• \$\begingroup\$ So, no more Gate firehoses! I've been looking for this reasoning since about 1978. +1 to you! \$\endgroup\$
    – Zeiss Ikon
    Commented Jun 29, 2017 at 19:22
  • \$\begingroup\$ Hm, would the under ocean water from the prime world be treated the same as the background water from the water plane? Were you talking about both or the latter mainly? (Is the plane of water even pressurized?} \$\endgroup\$
    – Weaver
    Commented Jun 30, 2017 at 12:01
  • \$\begingroup\$ @StarWeaver I wouldn't let a gate effect bring forth water—or any other freestanding energy or objects—from anywhere. No water from the bottom of the sea or the Elemental Plane of Water, no loose goop from the Paraelemental Plane of Ooze, and no free cash from the bottom of the king's treasury. I let the gate spell effect bring in creatures and nothing more. \$\endgroup\$ Commented Jun 30, 2017 at 14:15
  • \$\begingroup\$ Well researched. \$\endgroup\$
    – nijineko
    Commented Jul 1, 2017 at 3:49
  • \$\begingroup\$ I believe a planar rift would produce the strong leakage effect that a gate would not. \$\endgroup\$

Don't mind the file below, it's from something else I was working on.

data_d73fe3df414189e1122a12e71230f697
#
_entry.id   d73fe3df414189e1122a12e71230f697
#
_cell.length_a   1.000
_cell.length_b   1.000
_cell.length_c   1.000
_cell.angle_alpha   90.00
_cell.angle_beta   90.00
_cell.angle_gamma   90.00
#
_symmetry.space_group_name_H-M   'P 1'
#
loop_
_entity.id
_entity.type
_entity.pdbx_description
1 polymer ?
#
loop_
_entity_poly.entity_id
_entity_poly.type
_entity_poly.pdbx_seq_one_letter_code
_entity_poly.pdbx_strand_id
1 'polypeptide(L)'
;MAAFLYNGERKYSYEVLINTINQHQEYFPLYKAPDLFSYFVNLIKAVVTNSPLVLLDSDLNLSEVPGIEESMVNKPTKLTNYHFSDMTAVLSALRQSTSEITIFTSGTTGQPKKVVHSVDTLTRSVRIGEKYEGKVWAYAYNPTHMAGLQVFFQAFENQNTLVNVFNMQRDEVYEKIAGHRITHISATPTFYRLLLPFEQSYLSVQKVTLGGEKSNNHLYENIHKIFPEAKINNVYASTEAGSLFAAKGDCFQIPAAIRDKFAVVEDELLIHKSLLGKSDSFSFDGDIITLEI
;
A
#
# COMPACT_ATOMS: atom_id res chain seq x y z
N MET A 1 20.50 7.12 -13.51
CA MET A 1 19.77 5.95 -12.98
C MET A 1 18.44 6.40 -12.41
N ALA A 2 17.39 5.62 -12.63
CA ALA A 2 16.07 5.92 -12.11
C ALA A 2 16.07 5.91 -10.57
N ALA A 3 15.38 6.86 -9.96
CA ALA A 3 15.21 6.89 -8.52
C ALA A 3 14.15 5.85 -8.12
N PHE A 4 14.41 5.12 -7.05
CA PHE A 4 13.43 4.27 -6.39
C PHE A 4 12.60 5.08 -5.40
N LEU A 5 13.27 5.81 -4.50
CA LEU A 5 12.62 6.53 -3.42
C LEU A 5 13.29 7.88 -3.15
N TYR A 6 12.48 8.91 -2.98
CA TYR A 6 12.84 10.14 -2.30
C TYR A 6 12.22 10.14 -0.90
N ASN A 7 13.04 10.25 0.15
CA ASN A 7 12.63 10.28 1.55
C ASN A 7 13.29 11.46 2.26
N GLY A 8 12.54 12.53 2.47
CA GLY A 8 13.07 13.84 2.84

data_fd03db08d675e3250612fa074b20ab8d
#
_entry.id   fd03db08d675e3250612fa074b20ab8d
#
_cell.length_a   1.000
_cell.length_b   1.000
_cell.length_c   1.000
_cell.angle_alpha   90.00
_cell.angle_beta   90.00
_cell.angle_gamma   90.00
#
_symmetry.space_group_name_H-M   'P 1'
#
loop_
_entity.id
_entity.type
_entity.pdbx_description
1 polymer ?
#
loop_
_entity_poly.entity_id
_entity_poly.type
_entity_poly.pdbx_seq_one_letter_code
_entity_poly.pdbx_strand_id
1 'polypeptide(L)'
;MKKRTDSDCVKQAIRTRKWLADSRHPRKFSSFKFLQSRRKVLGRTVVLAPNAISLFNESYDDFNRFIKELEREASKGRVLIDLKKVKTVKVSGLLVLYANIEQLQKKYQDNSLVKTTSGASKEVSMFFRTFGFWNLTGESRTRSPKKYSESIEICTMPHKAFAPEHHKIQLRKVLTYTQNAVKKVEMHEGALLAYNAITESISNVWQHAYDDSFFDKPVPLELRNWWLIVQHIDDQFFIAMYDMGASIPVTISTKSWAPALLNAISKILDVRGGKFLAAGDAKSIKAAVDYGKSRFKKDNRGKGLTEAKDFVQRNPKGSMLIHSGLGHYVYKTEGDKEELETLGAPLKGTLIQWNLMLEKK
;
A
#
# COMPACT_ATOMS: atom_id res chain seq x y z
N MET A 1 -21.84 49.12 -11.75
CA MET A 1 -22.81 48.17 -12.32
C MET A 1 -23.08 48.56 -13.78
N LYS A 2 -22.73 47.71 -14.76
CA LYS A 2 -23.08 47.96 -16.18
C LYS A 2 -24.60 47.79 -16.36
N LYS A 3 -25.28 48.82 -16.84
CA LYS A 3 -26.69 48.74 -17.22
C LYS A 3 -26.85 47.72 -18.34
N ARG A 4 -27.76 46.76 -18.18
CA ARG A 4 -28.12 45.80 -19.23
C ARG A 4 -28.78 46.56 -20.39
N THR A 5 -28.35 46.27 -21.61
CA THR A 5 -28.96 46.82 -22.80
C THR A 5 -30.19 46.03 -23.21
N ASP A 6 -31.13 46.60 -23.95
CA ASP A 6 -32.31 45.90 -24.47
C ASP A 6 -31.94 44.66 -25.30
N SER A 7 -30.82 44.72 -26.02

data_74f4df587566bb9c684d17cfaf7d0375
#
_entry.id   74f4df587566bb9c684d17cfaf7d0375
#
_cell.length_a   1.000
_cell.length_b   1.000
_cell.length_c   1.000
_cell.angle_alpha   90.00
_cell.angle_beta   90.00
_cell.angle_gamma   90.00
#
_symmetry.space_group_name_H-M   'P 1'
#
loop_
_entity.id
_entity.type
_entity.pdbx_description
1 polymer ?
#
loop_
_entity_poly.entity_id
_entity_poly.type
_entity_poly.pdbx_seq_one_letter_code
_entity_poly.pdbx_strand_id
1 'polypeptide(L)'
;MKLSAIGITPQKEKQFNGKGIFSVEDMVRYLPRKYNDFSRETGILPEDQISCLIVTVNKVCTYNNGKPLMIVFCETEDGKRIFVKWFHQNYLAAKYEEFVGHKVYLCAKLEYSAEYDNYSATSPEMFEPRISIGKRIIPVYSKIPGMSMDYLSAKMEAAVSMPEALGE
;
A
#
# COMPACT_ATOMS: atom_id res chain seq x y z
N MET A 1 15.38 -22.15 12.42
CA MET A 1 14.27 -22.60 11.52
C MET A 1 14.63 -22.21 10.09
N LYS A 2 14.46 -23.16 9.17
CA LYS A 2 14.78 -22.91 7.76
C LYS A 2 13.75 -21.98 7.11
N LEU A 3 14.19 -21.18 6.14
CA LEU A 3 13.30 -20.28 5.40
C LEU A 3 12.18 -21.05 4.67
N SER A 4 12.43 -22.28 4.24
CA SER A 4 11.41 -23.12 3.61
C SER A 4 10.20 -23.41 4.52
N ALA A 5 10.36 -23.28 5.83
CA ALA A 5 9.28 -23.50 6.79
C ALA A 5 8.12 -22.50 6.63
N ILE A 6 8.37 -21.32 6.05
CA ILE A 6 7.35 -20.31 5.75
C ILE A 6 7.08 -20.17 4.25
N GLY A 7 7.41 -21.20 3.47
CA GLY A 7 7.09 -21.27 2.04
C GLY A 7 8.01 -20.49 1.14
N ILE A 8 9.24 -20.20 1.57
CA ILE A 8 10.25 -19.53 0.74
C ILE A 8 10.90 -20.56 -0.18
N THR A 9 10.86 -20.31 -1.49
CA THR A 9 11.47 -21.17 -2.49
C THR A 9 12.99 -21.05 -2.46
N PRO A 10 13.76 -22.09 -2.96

– nijineko
    Commented Dec 24, 2022 at 16:07

There's not really a difference between "moved by pressure" and "pushed".

If a gas is "under high pressure", what this means is that there's a lot of material, usually on top of it, which is pushing downward on it.

Likewise, if you push something, the way that works is by applying pressure to it with your hand.

Imagine someone creates a gate spell that is horizontal. If a pebble falls onto the gate, will it pass through? Does the answer depend on whether a sentient creature pushed the pebble before it fell?

Let's keep our horizontal gate, and now suppose that some water falls onto it. Does the water pass through? Does the answer depend on whether a sentient creature poured the water from a bucket?